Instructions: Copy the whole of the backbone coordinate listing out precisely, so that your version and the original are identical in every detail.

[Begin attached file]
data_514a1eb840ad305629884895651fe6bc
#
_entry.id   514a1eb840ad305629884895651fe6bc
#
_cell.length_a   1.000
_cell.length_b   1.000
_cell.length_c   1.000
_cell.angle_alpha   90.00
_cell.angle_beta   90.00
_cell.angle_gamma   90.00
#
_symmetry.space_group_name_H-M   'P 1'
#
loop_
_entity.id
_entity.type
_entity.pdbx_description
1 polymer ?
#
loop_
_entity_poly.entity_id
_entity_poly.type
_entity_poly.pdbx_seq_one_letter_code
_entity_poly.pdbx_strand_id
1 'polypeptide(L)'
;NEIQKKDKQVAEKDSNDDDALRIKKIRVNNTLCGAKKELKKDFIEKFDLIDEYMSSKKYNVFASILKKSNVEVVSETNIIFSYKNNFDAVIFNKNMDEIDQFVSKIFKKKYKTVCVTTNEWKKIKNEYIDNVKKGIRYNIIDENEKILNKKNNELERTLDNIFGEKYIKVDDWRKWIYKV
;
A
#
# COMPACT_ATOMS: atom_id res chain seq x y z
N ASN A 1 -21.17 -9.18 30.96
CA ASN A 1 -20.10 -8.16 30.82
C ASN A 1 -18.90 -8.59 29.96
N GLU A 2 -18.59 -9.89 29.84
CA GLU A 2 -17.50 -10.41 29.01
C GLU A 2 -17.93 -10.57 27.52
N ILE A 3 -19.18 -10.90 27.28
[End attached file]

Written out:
data_514a1eb840ad305629884895651fe6bc
#
_entry.id   514a1eb840ad305629884895651fe6bc
#
_cell.length_a   1.000
_cell.length_b   1.000
_cell.length_c   1.000
_cell.angle_alpha   90.00
_cell.angle_beta   90.00
_cell.angle_gamma   90.00
#
_symmetry.space_group_name_H-M   'P 1'
#
loop_
_entity.id
_entity.type
_entity.pdbx_description
1 polymer ?
#
loop_
_entity_poly.entity_id
_entity_poly.type
_entity_poly.pdbx_seq_one_letter_code
_entity_poly.pdbx_strand_id
1 'polypeptide(L)'
;NEIQKKDKQVAEKDSNDDDALRIKKIRVNNTLCGAKKELKKDFIEKFDLIDEYMSSKKYNVFASILKKSNVEVVSETNIIFSYKNNFDAVIFNKNMDEIDQFVSKIFKKKYKTVCVTTNEWKKIKNEYIDNVKKGIRYNIIDENEKILNKKNNELERTLDNIFGEKYIKVDDWRKWIYKV
;
A
#
# COMPACT_ATOMS: atom_id res chain seq x y z
N ASN A 1 -21.17 -9.18 30.96
CA ASN A 1 -20.10 -8.16 30.82
C ASN A 1 -18.90 -8.59 29.96
N GLU A 2 -18.59 -9.89 29.84
CA GLU A 2 -17.50 -10.41 29.01
C GLU A 2 -17.93 -10.57 27.52
N ILE A 3 -19.18 -10.90 27.28